Fifth Amendment

Supreme Court Rules Fifth Amendment Has to Actually Be Invoked

Better brush up on those constitutional protections if you want to use them


She looks guilty of something
Credit: CRASH:candy / / CC BY-NC

In a 5-4 decision the Supreme Court ruled today that a potential defendant's silence can be used against him if he is being interviewed by police but is not arrested (and read his Miranda rights) and has not verbally invoked the protection of the Fifth Amendment.

Tim Lynch at the Cato Institute explains that the Salinas v. Texas case was intended to be about whether prosecutors during a trial could cast aspersions on a defendant's silence during questioning that took place prior to arrest — prior to the defendent being told he had the right to remain silent. Instead, the Supreme Court determined that they wouldn't need to rule on the matter because the defendant had never invoked the Fifth Amendment's protection. This decision means that it's the responsibility of the individual to know about the protections offered by the Fifth Amendment even prior to arrest and to actually verbally invoke it:

The Court said Salinas simply remained silent and did not "formally" invoke any constitutional right, so prosecutors could offer commentary to the jury. What's most disturbing about the ruling is its discussion of "burdens." The plurality put the onus on the individual, not the government. That is the profound error in the decision. As the dissenters noted, in the circumstances of the case, it was evident what Salinas was doing. Unfortunately, the Supreme Court has complicated the law for persons who are the most vulnerable–persons who lack education, persons who do not speak English very well, persons who may suffer from mental problems, and persons who may be under the influence of alcohol. This is a bad day for the Bill of Rights.

Justice Stephen Breyer's dissent notes that it should have been fairly clear that the defendant was invoking his Fifth Amendment right not to incriminate himself even if he didn't use the words "Fifth Amendment":

I would hold that Salinas need not have expressly invoked the Fifth Amendment. The context was that of a criminal investigation. Police told Salinas that and made clear that he was a suspect. His interrogation took place at the police station. Salinas was not represented by counsel. The relevant question—about whether the shotgun from Salinas' home would incriminate him—amounted to a switch in subject matter. And it was obvious that the new question sought to ferret out whether Salinas was guilty of murder.

The irony here is that the ruling is yet another reason to actually never cooperate with the authorities, ever, and add an invocation of the Fifth Amendment anytime you are put in a position to speak to one.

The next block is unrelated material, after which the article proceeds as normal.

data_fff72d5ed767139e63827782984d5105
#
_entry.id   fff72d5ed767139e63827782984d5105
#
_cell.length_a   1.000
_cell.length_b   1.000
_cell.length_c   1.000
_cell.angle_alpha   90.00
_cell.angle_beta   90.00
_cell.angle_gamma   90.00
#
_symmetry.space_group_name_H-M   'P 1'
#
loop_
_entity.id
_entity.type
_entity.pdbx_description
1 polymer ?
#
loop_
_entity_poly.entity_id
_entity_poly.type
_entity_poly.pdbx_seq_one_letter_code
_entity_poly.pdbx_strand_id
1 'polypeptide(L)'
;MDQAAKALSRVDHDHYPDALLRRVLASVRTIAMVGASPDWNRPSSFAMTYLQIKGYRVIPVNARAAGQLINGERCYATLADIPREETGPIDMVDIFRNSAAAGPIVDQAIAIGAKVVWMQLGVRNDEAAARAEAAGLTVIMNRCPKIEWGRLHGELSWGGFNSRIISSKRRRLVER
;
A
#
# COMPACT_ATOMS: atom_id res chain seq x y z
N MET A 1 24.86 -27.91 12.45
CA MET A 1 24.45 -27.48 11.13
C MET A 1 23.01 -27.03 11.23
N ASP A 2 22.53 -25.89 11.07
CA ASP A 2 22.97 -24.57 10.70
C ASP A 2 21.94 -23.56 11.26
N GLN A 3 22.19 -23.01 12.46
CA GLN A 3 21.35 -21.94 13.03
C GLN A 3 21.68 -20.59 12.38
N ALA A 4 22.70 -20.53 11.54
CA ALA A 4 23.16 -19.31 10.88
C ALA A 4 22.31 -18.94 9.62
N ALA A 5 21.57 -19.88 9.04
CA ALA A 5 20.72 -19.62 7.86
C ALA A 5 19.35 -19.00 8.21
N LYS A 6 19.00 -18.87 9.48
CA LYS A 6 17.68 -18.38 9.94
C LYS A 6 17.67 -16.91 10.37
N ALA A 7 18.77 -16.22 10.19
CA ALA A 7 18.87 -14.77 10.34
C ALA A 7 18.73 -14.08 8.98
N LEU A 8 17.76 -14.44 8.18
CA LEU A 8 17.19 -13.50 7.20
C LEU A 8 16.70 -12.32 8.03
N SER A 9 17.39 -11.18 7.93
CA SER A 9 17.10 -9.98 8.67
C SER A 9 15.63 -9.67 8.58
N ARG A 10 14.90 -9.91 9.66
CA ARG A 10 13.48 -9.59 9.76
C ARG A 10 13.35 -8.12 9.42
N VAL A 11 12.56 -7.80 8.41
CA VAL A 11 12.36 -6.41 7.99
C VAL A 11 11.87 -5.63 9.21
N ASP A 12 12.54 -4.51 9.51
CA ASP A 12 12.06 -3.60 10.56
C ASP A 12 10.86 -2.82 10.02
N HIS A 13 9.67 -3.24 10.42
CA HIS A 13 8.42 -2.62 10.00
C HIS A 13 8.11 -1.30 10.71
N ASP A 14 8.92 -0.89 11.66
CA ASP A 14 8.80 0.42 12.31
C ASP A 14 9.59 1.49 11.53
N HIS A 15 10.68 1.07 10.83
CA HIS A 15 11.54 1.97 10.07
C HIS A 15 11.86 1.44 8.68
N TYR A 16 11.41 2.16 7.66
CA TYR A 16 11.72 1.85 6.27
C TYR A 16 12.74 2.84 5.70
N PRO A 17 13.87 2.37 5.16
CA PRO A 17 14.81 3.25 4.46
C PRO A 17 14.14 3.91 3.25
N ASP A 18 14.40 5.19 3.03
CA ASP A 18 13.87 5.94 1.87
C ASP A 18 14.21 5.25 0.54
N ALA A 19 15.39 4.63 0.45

The ruling fell along ideological lines, with swing Justice Anthony Kennedy falling in with the more conservative members. Read the full ruling here (pdf).

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  1. Failure to formally invoke a right is a waiver of that right when you’re clearly exercising that right? I’m sure there’s more to this than that, but it sounds a bit troubling.

    1. Yeah, this is one of the more government-deferential rulings in a long time. If you don’t speak out loud your right to not incriminate yourself, you’re potentially incriminating yourself? That’s unbelievably fucked.

      1. I’m sorry, did you invoke your speech rights before saying that? If not, I’m reporting you to the IRS.

        1. I noticed that you failed to invoke your 3rd Amendment rights when you closed on your house. I’ll be over with the troops later.

          And make sure to have some better cereal in the house this time.

          1. Dammit, fell for it again!

            1. You’re the worst lawyer ever. I may have to toss you off the space-elevator case. Unless you’re a better space-lawyer than you are a not-being-oppressed-lawyer.

              1. I once contemplated being a constitutional lawyer. Then I decided the Constitution was a dying industry.

                1. Then I decided the Constitution was a dying industry.

                  Certainly obscure. Nobody’s read the thing since Lincoln levied war on the States. (Article 3, section 3)

    2. You lawyery types must have some extra brain lobe that handles these types of mental gymnastics that I am unable to comprehend.

      1. It’s got an internal logic of its own, which has little correlation to reality. And it can be changed very easily.

      2. Actually part of passing the Bar involves having the part of your brain removed that detects and objects to logical paradoxes.

        S’why so many legislators started out as lawyers.

        1. So that explains ProL’s lobotomy scars!

          1. Otto: Lobotomy? Isn’t that for loonies?